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J Surg Res. 2000 Aug;92(2):276-82.

Impaired Kupffer cell function and effect of immunotherapy in obstructive jaundice.

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Second Department of Surgery, Teikyo University School of Medicine, 2-11-1, Kaga, Itabashi-ku, Tokyo, 173-0003, Japan.



Obstructive jaundice is frequently associated with septic complications. This study examined the influence of biliary obstruction on bacterial clearance and translocation. The study focused on the phagocytic and killing activities of Kupffer cells and the preventive effect on bacterial translocation of OK-432, which is a hemolytic streptococcal preparation developed as a biological response modifier.


To study the mechanism of sepsis in obstructive jaundice, two groups of Wistar rats were examined: rats subjected to common bile duct ligation (CBDL) and rats subjected to a sham operation. Bacterial clearance, organ distribution, hepatic blood flow, and phagocytic function of Kupffer cells were examined. To evaluate the effect of OK-432 on bacterial translocation, rats were divided into three groups: sham operation + phosphate-buffered saline (PBS), CBDL + PBS, and CBDL + OK-432.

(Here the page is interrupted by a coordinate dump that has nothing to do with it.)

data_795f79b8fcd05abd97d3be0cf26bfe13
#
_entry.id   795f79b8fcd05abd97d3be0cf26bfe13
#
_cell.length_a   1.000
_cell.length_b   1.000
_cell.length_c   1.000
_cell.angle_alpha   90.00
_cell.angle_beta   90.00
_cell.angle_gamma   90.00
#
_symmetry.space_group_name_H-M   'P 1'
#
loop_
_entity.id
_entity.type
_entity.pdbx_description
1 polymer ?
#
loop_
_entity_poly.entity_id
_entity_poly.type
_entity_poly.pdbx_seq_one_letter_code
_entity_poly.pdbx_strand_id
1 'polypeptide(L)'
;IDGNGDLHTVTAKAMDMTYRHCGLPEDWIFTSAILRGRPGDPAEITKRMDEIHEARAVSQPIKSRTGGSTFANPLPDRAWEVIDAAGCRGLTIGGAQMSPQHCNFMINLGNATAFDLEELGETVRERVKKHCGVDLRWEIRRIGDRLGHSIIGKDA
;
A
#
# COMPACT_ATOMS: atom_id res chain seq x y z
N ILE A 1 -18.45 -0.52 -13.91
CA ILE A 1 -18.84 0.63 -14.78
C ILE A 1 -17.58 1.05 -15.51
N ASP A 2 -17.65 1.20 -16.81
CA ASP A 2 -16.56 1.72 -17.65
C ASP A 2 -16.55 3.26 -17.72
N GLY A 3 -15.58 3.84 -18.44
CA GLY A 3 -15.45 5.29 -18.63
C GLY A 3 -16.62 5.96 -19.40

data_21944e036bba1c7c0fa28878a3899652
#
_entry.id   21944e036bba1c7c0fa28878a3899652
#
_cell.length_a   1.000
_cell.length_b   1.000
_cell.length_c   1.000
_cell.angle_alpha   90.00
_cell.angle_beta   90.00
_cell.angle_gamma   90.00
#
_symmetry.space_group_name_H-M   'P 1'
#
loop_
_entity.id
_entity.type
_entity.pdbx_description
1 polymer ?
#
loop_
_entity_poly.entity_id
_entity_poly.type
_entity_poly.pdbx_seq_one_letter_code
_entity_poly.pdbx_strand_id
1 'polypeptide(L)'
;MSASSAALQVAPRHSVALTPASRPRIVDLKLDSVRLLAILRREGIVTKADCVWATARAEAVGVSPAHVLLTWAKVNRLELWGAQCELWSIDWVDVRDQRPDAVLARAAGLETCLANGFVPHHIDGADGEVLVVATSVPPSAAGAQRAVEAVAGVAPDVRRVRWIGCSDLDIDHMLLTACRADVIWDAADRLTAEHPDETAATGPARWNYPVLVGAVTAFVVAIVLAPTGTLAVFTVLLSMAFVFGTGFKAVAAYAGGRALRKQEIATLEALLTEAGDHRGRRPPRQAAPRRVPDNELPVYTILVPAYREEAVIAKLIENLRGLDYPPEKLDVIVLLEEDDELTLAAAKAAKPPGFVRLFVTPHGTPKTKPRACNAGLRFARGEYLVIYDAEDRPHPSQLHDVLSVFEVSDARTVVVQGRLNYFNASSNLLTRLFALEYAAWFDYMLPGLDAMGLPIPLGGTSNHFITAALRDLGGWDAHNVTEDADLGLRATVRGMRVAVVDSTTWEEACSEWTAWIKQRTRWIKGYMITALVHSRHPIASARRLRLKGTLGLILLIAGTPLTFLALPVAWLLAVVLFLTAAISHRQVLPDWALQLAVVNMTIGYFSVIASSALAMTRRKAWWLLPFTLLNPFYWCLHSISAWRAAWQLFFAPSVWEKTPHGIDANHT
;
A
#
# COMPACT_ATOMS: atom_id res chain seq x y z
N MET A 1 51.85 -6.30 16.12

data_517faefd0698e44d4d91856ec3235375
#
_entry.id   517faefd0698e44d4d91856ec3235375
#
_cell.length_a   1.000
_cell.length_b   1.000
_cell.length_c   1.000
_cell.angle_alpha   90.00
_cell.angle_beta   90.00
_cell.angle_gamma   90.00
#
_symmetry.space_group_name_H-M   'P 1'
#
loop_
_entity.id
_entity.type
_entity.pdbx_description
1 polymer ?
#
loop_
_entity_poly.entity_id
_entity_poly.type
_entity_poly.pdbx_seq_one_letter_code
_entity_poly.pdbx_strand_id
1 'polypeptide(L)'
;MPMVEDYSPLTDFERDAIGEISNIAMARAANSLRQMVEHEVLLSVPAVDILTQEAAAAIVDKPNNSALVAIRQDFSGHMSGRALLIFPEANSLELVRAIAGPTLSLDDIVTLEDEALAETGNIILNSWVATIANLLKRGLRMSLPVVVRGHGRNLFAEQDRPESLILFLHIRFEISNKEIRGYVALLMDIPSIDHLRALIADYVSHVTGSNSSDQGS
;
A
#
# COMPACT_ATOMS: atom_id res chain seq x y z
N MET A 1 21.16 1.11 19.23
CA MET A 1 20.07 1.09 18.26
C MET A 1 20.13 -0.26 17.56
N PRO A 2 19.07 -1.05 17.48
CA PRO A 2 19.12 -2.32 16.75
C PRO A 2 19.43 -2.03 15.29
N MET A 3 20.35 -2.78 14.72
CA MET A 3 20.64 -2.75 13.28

In this study, clearance of Escherichia coli. from the peripheral blood in CBDL rats was decreased significantly compared with that in sham-operated rats. Significant decreases in E.coli trapped in the liver and in hepatic blood flow were observed in CBDL rats compared with sham-operated rats. Phagocytic activity and superoxide production of Kupffer cells isolated from CBDL rats were significantly lower than in sham-operated rats. The incidence of bacterial translocation in CBDL rats was increased significantly, and oral administration of OK-432 prevented it.


The results suggest that susceptibility to infection in obstructive jaundice is due to impaired phagocytic function of Kupffer cells. Furthermore, obstructive jaundice promotes bacterial translocation, and OK-432 may be useful in preventing this translocation.

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